Global Value Chains: The Rise of Global Factories

Introduction

As technology, communications and transport have developed, international trade has significantly expanded leading to the rise of globalisation  (Rodrigue et al, 2017). The escalation of globalisation has not only intensified the need for firms to develop and grow their competitive advantages but accelerated the development of international trade.  

Today, the biggest firms are not national but multinational corporations who lead  Global Value Chains (GVCs), involving subsidiaries, suppliers and customers across many countries. Intermediate goods now make up a larger proportion of cross border trade than final goods, as corporations look to offshore and outsource production to enhance profits, access new capabilities and expand markets and control (Gereffi, 2014). There has also been a consolidation of value chains in certain industries, through the rise of lead firms who control global production of goods and services, and generate substantial wealth and power.

The purpose of the literature review is to define the GVC concept, understand how GVCs are structured to capture value and look at GVC issues and opportunities for economic and social upgrading. The literature review will achieve this through examining various perspectives and activities of the lead firm, host nations, suppliers and employees. 

The Rise of GVCs

International trade is primarily based on the theory of comparative advantage, where nations specialise and export goods that they have an advantage in such as costs, technology or access to natural resources (Milberg & Winker, 2013). Firms are continuously evaluating their market position and looking to develop new areas of competitive advantage.

In 1985, Michael Porter first coined the term, value chain in his book ‘Competitive Advantage: Creating and Sustaining Superior Performance’, where he outlined the value chain approach used by firms to determine value could be added to raw materials at different points along the supply chain to realising customer value (Gereffi, 2014).

Though increasing international trade, the value chain concept has been applied at a global scale, whereby firms locate various stages of production in different countries to capture value. Globalisation has enabled firms to restructure their operations internationally to access new markets and lower-cost production through outsourcing and offshoring of activities (Gereffi, 2014, OECD, 2020).

Global Value Chain “the full range of activities that firms and workers perform to bring a product from its conception to end-use and beyond”, that are carried out on a global scale and that can be undertaken by one or more firms (Gereffi & Fernandez-Stark, 2011).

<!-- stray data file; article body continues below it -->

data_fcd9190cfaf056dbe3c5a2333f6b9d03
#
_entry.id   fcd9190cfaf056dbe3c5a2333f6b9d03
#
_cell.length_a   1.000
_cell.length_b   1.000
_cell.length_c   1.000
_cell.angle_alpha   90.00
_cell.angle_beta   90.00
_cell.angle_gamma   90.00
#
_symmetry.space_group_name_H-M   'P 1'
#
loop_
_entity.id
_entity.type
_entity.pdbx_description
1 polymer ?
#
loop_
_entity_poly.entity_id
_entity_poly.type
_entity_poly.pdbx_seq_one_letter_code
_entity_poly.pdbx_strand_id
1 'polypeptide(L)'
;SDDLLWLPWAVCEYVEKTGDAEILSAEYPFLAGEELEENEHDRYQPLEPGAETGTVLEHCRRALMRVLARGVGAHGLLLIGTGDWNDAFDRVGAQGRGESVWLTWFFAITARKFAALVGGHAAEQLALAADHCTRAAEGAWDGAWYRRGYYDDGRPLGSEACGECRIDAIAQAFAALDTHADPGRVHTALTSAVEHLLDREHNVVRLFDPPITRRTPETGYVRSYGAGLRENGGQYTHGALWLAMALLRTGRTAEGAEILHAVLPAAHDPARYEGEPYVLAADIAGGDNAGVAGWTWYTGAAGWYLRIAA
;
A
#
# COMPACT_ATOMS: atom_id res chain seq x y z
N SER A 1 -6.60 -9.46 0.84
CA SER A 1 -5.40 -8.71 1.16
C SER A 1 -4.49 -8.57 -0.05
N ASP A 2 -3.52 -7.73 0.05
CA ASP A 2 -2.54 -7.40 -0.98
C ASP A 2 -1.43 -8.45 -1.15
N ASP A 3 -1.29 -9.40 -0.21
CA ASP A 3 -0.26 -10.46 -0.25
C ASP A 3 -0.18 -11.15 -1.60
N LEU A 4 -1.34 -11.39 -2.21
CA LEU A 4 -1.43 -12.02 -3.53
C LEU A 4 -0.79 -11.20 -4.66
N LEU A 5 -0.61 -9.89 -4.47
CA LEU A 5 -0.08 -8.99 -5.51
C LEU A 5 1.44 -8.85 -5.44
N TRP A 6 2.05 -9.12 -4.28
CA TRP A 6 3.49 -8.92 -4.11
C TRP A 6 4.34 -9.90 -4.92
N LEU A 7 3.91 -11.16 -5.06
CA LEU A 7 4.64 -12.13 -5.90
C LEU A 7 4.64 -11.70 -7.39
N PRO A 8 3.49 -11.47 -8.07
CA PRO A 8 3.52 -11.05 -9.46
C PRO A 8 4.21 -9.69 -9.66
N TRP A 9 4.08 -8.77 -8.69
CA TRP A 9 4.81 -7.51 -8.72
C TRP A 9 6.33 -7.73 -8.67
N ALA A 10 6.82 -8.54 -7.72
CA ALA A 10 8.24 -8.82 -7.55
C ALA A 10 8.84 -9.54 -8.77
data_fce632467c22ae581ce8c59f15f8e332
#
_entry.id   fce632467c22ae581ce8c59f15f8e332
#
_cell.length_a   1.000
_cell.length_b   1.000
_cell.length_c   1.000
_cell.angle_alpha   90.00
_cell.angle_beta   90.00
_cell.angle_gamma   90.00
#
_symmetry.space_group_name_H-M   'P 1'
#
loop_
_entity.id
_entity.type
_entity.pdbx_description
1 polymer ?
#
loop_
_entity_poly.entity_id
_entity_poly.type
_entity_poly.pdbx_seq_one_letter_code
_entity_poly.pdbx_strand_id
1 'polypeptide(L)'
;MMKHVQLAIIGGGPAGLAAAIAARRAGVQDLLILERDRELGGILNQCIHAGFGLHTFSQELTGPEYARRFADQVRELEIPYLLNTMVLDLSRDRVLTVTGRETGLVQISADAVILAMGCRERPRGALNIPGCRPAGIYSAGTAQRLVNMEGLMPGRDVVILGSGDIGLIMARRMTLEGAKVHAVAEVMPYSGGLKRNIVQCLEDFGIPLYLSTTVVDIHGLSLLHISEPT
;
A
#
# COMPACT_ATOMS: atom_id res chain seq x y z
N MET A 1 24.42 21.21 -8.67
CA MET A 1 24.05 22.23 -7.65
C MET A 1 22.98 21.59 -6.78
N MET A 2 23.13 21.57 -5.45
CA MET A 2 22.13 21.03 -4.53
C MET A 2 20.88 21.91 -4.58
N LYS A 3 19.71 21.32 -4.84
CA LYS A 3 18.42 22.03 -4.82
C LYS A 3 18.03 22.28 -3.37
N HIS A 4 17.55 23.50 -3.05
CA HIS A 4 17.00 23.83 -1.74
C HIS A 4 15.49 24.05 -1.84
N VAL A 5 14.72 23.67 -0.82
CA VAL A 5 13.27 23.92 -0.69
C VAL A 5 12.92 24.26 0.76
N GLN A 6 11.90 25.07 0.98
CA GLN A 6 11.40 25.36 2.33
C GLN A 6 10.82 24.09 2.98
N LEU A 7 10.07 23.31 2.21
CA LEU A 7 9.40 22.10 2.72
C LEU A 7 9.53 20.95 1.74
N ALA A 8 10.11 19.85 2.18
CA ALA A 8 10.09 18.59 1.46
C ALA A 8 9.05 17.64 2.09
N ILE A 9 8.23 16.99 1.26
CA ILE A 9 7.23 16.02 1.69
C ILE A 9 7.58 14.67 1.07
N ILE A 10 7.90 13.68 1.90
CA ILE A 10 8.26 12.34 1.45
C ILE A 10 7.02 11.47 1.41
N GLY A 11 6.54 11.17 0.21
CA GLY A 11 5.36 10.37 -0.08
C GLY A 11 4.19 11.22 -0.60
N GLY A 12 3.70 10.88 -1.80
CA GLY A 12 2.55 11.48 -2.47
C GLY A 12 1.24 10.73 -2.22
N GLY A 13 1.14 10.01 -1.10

Outsourcing: “delegating (part of) activities to an outside contractor” (OECD, 2004).

Offshoring: “is used to describe a business’s (or a government’s) decision to replace domestically supplied service functions with imported services produced offshore… A company can source offshore services from either an unaffiliated foreign company (offshore outsourcing) or by investing in a foreign affiliate (offshore in-house sourcing)”. (OECD, 2004).

GVCs involve a complex system of authority, relationships and activities located across multiple nations and involving many intermediate products and services (Hernandez & Pedersen, 2017). GVCs include not only finished goods but also components and subassemblies, and operate in industries such as “manufacturing, energy, food production and all kinds of services, including call centres, accounting, medical procedures and research and development (R&D) activities” (Gereffi, 2014).

By 2009, the use of GVC’s was a well established corporate strategy and trade pattern, with the production with intermediate goods exceeding final exports at 51 per cent (OECD, 2011; WTO and IDE-JETRO, 2011). While it is estimated that the use of the GVC structure enables firms to increase profitability by 40 to 60 per cent (Milberg & Winker, 2013). In particular, benefits to firms outsourcing and offshoring include:

  • mass customization;
  • allows lead firms to focus on their core competence
  • retention of rents from branding, marketing and financialisation;
  • offloading risk and occasionally bypassing labour and environmental  risks;
  •  increased competition among suppliers and access to cheaper labour;
  • Increased production flexibility to change inventory lines and suppliers as the market shifts (Milberg & Winker, 2013).

Power, Governance and Structure

GVCs wield significant economic and political power as they transcend multiple national boundaries creating trade and workforce interdependencies. GVCs also have a major impact on national capabilities as they enable economic and social upgrading including technology and skills transfer, industry value-add, infrastructure development, product and service development, and employment (Gereffi, 2014). Therefore, GVC configuration and the relationships between parties is important not just to the lead firm but also suppliers and the nations that host them. 

Most GVCs have a lead firm who orchestrates and controls downstream decisions to make or buy based on opportunities to minimise their cost and extend their reach. Though there are some cases where suppliers can control the power at the firm level. Where lead firms do control the value chain, they hold massive power and “can actively shape the distribution of profits and risks in an industry (Gereffi, 2019).” 

Lead firms determine where international production takes place, will use foreign direct investment (FDI) to shore up markets and supply chains, undertake joint ventures and subcontracting, and support knowledge transfer and training in some cases (Hernandez & Pedersen, 2017). Lead firms have been found to exploit segmented labour markets to further increase their production flexibility and reduce costs. However, they may also work extensively with the supplier to improve the quality design and reliability of supply and logistics (Milberg & Winker, 2013). Either way, what matters most to a lead firm is that they are able to profit from focusing on their core competence and protect their brand identity.